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Looming Trade War

by AFP


China threatens retaliatory import duties as tensions mount between Beijing and Washington

The escalating confrontation between Washington and Beijing inched closer to all-out trade war on Wednesday after China threatened retaliation against key U.S. exports.

Beijing unveiled plans for painful import duties targeting politically sensitive U.S. exports, including soybeans, aircraft and autos, to retaliate against looming U.S. tariffs on more than 1,000 Chinese goods. Wall Street opened sharply lower but investors apparently later decided their fears might be overblown and stocks closed higher.

President Donald Trump’s newly-installed economic adviser Larry Kudlow said the stock market anxiety was understandable but “at the end of the rainbow, there’s a pot of gold.” Kudlow is well known to financial markets after many years as an analyst on CNBC.

Trump, meanwhile, unleashed a tweet storm, declaring the United States is “not in a trade war with China” and implying he was simply fixing the mistakes of previous administrations. Commerce Secretary Wilbur Ross dismissed fears the trade confrontation could endanger the world’s largest economies.

Ross, in an interview with CNBC, downplayed Beijing’s retaliation, saying the $50 billion in U.S. exports targeted for sanctions only amounted to about 0.3 percent of U.S. GDP. “So it’s hardly a life-threatening activity,” he said.

China’s ambassador to the United States, Cui Tiankai, was at the State Department for talks with acting secretary of state John Sullivan. As he left, he expressed the hope full-blown trade war could yet be avoided. “Of course, negotiation would still be our preference, but it takes two to tango. We will see what they will do,” Tiankai told reporters.

State Department spokeswoman Heather Nauert said: “The acting secretary reiterated the need to restore fairness and balance to our economic ties.” But some U.S. markets already have responded to the trade spat with higher prices and tighter supplies even though the largest of the retaliatory duties have yet to take effect.

Steel and aluminum suppliers began raising prices within 24 hours of Trump’s announcement last month of his intention to impose import tariffs, according to the Institute for Supply Management. Industry groups renewed calls for the White House to change tack.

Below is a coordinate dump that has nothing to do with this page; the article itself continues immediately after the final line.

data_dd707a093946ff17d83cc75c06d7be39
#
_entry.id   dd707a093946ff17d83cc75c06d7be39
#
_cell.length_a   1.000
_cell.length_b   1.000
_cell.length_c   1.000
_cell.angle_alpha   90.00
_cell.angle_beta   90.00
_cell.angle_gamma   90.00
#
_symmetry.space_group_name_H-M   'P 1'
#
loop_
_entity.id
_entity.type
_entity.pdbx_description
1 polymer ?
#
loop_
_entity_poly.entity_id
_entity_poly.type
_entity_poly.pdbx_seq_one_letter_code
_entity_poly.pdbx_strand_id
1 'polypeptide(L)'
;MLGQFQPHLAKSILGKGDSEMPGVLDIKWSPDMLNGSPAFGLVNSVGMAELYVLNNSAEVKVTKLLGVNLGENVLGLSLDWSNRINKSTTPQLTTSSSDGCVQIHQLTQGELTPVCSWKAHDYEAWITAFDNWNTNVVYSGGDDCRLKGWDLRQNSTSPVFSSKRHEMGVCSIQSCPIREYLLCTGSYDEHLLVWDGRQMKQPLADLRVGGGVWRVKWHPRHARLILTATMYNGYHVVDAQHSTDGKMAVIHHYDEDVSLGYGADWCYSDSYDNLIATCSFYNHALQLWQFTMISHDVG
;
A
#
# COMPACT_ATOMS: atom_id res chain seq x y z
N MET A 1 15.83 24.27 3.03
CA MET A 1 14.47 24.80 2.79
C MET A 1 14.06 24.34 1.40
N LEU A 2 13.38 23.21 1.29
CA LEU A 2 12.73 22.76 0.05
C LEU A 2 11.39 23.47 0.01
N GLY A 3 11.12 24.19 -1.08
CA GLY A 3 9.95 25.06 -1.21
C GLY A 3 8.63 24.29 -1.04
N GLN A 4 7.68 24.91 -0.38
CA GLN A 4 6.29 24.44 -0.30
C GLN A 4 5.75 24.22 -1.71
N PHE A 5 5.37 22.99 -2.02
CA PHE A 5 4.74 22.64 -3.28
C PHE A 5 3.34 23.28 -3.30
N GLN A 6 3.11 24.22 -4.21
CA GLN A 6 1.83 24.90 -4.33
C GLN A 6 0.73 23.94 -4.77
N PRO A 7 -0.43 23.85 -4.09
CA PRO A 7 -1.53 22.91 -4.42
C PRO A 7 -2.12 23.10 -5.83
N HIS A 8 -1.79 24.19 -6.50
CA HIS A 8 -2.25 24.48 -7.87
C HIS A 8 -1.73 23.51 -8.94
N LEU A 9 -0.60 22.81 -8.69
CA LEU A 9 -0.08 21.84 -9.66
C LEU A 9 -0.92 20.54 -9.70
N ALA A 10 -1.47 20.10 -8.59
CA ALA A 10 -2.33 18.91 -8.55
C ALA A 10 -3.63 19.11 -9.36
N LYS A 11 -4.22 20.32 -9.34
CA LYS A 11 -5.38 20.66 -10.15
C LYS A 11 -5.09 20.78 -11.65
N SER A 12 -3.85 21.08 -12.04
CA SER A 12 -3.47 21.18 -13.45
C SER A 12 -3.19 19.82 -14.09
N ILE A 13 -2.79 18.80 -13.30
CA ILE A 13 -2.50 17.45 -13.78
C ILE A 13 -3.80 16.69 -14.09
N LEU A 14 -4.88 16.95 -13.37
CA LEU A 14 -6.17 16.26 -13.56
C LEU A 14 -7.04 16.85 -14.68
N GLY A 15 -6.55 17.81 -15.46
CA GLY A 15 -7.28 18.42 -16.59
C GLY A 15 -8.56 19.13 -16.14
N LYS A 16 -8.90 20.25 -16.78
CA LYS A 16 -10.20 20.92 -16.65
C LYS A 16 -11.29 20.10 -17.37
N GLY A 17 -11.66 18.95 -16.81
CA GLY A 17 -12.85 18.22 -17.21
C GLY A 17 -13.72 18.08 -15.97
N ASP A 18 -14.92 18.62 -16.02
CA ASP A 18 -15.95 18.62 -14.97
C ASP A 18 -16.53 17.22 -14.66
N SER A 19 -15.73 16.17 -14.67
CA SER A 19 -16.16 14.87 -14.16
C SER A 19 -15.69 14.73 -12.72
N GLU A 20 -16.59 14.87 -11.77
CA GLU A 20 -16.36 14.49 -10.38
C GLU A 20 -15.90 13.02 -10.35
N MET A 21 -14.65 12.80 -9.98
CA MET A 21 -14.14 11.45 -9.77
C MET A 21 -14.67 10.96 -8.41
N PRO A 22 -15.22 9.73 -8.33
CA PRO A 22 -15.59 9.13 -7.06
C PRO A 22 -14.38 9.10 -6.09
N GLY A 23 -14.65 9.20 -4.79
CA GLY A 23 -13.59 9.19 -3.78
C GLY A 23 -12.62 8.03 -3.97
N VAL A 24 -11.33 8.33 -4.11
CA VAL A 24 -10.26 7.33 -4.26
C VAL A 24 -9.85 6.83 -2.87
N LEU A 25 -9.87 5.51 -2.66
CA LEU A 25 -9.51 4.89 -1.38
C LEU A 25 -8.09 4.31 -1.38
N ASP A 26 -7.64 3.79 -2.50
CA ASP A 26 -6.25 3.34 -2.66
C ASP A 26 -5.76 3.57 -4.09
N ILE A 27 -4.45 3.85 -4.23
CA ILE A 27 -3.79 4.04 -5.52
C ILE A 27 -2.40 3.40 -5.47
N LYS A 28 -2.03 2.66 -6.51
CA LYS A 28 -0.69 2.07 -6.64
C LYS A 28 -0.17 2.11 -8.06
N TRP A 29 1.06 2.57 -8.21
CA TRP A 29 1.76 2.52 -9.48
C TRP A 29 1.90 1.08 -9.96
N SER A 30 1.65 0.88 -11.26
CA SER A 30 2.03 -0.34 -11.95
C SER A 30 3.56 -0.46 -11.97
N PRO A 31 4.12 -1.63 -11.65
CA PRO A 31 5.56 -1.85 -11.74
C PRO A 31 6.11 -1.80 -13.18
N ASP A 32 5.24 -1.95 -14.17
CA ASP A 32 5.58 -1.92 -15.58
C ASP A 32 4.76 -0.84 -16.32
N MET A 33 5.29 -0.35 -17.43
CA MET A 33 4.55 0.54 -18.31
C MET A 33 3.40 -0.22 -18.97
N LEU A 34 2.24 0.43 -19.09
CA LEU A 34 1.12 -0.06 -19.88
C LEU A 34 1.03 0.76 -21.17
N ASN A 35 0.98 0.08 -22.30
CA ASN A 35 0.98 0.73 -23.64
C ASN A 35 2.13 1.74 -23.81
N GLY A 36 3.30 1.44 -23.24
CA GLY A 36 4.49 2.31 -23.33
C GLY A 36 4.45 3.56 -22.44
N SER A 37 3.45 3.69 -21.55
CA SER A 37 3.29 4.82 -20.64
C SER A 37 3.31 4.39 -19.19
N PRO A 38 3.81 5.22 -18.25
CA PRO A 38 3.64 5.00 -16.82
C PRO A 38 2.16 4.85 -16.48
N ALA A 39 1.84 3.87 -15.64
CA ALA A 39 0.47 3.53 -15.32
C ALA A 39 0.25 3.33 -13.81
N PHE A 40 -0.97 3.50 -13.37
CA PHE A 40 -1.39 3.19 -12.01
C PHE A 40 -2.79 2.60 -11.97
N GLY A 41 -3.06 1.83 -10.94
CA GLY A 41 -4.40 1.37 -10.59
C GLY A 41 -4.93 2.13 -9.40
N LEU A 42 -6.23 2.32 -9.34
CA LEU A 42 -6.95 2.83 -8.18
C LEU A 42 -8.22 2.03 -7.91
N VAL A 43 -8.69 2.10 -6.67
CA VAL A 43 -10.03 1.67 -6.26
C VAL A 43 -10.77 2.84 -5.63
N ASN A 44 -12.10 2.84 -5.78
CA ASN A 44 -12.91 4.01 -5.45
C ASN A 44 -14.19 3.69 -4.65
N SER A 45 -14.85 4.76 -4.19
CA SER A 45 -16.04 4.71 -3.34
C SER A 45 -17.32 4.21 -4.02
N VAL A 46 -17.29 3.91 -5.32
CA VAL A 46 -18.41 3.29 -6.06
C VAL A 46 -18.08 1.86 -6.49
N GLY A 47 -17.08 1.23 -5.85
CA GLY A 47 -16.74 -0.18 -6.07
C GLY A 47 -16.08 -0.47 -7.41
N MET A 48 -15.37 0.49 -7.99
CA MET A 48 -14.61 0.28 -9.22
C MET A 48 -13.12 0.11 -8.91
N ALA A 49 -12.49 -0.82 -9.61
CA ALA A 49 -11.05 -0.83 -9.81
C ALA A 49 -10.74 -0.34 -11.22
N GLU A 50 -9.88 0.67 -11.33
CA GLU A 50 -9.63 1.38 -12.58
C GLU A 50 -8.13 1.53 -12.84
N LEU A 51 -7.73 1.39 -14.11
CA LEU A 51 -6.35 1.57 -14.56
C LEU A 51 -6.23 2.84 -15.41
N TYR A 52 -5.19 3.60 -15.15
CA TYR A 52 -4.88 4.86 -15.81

The powerful U.S. Chamber of Commerce, a stalwart supporter of Republican lawmakers, said tariffs were “not the way” to achieve fairer trade with China. And aviation giant Boeing, which could see some of its smaller planes hit by China’s tariffs as well as higher metals costs, said the spat could “do harm to the global aerospace industry.” The company said it “will continue to engage both governments” as the sides note that “productive talks are ongoing.”

China is the largest market for U.S. soy and the threat of tariffs on exports of the commodity has the potential to whip up trade anxieties in stalwart Republican areas. The American Soybean Association called on the Trump administration “to reconsider the tariffs that led to this retaliation.”

Scott Miller, a trade policy expert at the Center for Strategic and International Studies, told AFP the tariffs proposed so far were unlikely to dent overall economic growth. But that “does not mean there isn’t going to be a political backlash,” he said. “I think China is perfectly happy to play a game of chicken with the United States on this because they believe the U.S. will blink first.”

But a U.S. trade official told reporters the China’s retaliation is “simply an effort to intimidate us or to get us to back down so that they can continue doing all the bad things” including taking intellectual property from American companies.

Other than steel and aluminum, the tariffs are only threat at this point: the U.S. will have a 30-day comment period before determining the final list of Chinese goods on the hit list, and China also is holding off pending talks. Should the tariffs go into effect, however, they would make for one of the largest trade wars ever involving the United States, said Gary Clyde Hufbauer, a trade expert at the Peterson Institute for International Economics.

The amount $50 billion “in each direction is far larger than previous trade spats that we’ve had,” he told AFP. But Hufbauer said as November’s mid-term elections approach, the political ramifications of the current trade policy could be greater than the economic ones for Trump.

“He’s hurting his base, he’s really annoyed a lot of Republicans in the senate and the house,” said Hufbauer. “The way he’s going now, he’s got to compromise out to have a chance of keeping the Congress Republican in November.”

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